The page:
Despite the demand from Campaign for America's Future, calling for CNN to at least provide equal time to defenders of Social Security, Medicare and public investment when discussing issues related to debt and the deficit, the sputtering network proceeded this weekend with its planned four hours of unchallenged deficit hysteria propaganda, fueled by the leading attacker of Social Security and Medicare, Pete Peterson, and his acolytes.
But calling the CNN/Pete Peterson presentation merely one-sided is too charitable. That would suggest the CNN audience at least received one coherent fact-based argument.
Instead, if you watched the "I.O.U.S.A. Solutions" program, you would have simply become stupider.
Allow me to give you the lowlights:
1. We reduced WWII debt levels, but we won't tell you how!
In their attempt to offer a history of U.S. debt levels, CNN and Pete Peterson sometimes referenced the fact that America had a higher amount of debt relative to the size of our economy after World War II than we do today.
Yet they saw no reason to mention that not only did our earlier debt fail to destroy the lives of the Greatest Generation's grandchildren, but that our debt levels were reduced not by painful austerity but by investing in our futures.
The Peterson-financed "I.O.U.S.A. Solutions" movie, which anchored CNN's segment, begins on that incoherent note
The narrator fails to reconcile our previously higher debt levels and the lack of any debt-fueled economic crisis:
Since 1789, the year our federal government was formed, we've had our ups and downs with the national debt. Wars and the Great Depression created high debt levels, but we've always been able to bring that back down to manageable levels, even after World War II, which is when our debt to GDP was at its highest point ever.
Then, beginning of the 1980s, the national debt began growing quickly, despite the fact that our country experience relative peace and prosperity throughout that time. Except for a period in the late '90s and early 2000s, when our government was running budget surpluses, our federal budget has consistently been in the red, and the national debt has been on an upward path as a result.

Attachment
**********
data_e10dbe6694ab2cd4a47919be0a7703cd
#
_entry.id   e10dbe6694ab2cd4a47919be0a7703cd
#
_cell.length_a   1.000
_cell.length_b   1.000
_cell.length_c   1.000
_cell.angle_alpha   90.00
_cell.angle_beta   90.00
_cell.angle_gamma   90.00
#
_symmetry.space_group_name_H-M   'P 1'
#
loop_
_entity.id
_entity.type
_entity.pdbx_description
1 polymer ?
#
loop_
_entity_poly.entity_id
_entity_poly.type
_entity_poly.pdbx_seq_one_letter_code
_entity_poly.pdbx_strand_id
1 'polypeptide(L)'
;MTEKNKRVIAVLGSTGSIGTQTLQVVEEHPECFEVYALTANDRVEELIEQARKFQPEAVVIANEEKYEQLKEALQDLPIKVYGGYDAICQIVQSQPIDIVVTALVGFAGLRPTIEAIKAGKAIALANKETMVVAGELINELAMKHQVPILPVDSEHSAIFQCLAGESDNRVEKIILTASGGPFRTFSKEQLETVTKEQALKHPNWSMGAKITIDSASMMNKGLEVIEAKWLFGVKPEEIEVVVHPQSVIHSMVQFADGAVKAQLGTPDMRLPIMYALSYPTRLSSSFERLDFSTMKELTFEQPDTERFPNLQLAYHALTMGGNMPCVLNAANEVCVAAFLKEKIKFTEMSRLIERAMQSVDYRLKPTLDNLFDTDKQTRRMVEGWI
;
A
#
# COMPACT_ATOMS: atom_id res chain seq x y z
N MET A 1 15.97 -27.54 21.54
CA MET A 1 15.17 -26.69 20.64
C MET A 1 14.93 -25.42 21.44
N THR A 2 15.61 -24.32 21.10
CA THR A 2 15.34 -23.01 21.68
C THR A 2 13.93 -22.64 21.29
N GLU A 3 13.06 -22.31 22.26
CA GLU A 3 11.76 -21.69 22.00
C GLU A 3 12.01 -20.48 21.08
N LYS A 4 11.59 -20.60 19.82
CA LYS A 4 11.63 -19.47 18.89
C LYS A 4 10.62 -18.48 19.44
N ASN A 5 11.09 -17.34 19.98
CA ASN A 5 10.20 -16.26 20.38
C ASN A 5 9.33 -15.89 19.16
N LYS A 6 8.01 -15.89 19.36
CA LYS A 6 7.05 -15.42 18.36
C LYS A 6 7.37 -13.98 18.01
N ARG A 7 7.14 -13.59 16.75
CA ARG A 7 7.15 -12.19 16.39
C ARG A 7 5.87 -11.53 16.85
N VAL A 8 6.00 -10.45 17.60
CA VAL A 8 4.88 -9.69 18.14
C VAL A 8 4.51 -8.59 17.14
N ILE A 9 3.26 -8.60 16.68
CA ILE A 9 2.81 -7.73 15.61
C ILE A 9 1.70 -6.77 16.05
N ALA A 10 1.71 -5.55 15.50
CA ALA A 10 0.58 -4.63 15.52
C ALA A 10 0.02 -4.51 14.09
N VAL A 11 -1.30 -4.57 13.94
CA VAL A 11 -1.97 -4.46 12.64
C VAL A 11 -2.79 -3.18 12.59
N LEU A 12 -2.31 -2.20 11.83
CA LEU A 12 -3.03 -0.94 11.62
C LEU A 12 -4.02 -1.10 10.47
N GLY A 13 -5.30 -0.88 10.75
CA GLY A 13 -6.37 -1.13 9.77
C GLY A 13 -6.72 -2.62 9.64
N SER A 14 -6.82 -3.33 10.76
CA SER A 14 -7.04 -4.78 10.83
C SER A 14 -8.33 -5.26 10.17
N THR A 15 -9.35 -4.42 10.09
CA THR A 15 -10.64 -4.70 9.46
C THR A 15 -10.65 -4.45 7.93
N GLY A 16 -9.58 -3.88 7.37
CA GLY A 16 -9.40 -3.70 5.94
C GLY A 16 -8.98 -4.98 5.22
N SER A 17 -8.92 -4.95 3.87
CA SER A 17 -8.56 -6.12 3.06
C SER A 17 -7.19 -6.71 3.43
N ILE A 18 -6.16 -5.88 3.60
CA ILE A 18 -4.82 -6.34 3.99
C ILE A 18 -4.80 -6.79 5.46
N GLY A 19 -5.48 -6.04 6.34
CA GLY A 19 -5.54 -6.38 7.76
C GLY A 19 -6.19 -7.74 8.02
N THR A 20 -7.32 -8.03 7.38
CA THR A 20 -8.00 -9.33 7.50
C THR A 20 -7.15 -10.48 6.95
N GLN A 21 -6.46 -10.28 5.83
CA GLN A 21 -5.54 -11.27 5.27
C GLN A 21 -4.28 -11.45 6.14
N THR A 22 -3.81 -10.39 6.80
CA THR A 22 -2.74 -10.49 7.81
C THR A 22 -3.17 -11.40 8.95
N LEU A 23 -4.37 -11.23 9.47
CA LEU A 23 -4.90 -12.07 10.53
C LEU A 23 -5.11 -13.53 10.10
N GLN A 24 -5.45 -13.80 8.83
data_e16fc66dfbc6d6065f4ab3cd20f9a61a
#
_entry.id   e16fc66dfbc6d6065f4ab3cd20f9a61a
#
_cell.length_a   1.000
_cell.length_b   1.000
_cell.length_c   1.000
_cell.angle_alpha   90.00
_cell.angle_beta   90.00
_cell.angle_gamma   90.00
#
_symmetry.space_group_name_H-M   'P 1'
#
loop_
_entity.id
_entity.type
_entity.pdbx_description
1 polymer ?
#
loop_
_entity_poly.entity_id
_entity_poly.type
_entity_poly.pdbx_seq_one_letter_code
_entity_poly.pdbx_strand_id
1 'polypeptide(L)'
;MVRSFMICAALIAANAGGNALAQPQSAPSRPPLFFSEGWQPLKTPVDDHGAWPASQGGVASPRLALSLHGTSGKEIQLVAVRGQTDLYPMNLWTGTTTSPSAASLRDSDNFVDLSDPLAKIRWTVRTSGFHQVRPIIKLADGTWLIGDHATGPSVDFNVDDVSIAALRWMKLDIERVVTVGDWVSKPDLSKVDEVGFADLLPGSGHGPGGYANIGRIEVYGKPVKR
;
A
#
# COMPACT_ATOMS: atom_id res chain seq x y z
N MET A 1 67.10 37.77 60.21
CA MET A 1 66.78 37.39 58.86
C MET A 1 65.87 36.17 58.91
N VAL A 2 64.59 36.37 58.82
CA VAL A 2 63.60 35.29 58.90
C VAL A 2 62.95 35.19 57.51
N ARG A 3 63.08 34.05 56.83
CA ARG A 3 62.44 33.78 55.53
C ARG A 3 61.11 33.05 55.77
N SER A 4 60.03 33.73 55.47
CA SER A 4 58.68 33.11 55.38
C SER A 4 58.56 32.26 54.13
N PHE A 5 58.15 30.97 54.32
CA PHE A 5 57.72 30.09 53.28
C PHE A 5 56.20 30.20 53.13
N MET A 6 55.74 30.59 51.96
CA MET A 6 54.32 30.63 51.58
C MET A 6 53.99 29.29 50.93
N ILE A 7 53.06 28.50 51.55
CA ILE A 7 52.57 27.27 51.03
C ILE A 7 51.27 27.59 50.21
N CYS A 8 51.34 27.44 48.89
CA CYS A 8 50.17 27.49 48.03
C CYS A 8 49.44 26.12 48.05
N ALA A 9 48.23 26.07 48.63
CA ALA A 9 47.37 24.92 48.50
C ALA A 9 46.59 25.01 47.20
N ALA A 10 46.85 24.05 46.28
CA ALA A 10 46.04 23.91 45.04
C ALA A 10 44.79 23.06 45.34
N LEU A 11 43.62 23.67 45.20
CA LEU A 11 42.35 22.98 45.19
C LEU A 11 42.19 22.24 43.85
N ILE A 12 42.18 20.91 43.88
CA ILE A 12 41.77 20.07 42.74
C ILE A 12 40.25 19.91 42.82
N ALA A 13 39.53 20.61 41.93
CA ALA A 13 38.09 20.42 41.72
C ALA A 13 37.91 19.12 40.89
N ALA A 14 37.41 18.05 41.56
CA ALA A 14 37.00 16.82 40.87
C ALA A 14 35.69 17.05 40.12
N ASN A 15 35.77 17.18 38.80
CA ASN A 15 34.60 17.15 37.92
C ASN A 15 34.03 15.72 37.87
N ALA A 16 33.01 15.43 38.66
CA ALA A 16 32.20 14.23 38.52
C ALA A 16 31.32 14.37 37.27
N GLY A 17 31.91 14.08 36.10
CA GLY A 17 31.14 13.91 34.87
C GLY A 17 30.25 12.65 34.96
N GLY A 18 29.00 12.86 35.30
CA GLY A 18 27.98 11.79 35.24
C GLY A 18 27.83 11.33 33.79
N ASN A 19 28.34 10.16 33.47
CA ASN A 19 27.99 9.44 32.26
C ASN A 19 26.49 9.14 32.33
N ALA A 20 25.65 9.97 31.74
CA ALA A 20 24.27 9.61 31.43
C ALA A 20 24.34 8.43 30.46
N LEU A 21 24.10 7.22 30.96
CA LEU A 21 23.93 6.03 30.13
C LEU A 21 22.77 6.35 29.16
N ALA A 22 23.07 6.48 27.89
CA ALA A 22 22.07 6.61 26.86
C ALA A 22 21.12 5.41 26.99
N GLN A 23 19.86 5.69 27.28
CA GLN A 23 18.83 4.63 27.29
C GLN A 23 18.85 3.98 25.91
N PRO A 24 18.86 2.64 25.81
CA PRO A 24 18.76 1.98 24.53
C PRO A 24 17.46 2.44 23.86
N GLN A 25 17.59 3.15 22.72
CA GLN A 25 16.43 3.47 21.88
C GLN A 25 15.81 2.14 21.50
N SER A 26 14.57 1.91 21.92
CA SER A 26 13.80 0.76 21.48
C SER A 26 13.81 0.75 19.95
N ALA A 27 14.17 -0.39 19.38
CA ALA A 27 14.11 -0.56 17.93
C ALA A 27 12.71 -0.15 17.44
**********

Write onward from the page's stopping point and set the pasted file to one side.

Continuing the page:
At the rate we are going, we will pass the debt levels we saw at the end of World War II in just 10 years.
The fact that debt levels go "up and down" over the course of our history does not seem to make the hysterics pause.
They could have tried to illuminate what we did back in the 1940s and 1950s that made sure there was a down after the up.
Pete Peterson spent most of his time scapegoating Social Security and Medicare, then manages to cite the great investments of the 20th century, without bothering to connect the dots between investing, growth and reducing debt.
His main point was you have to cut "entitlements," namely Social Security and Medicare.
It's hard to avoid the entitlements if you do simple math. If you got rid of all the Bush tax cuts, which not many people are proposing, if you got rid of all the earmarks that people keep talking about, if you got out of both wars, you would only solve somewhere between 10 percent and 15 percent of the problem. So it is absolutely essential you get where the money is. It's very important on the entitlement.
Then at the end of the segment, Peterson has the moxie to laud the G.I. Bill, the Marshall Plan and the national highway system:
I remind you of what happened after the Second World War. Our public debt was twice as it is now, 122 percent of the GDP. The American people ... were told the truth. There was great leadership. And what did the American people do? They reduced the debt to something like 20 percent, 25 percent of the GDP by the '80s. They paid for the biggest infrastructure program in history -- highways. They paid for the Marshall Plan. They paid for the G.I. bill. Why? Because they understood ... by virtue of the leadership what the truth was.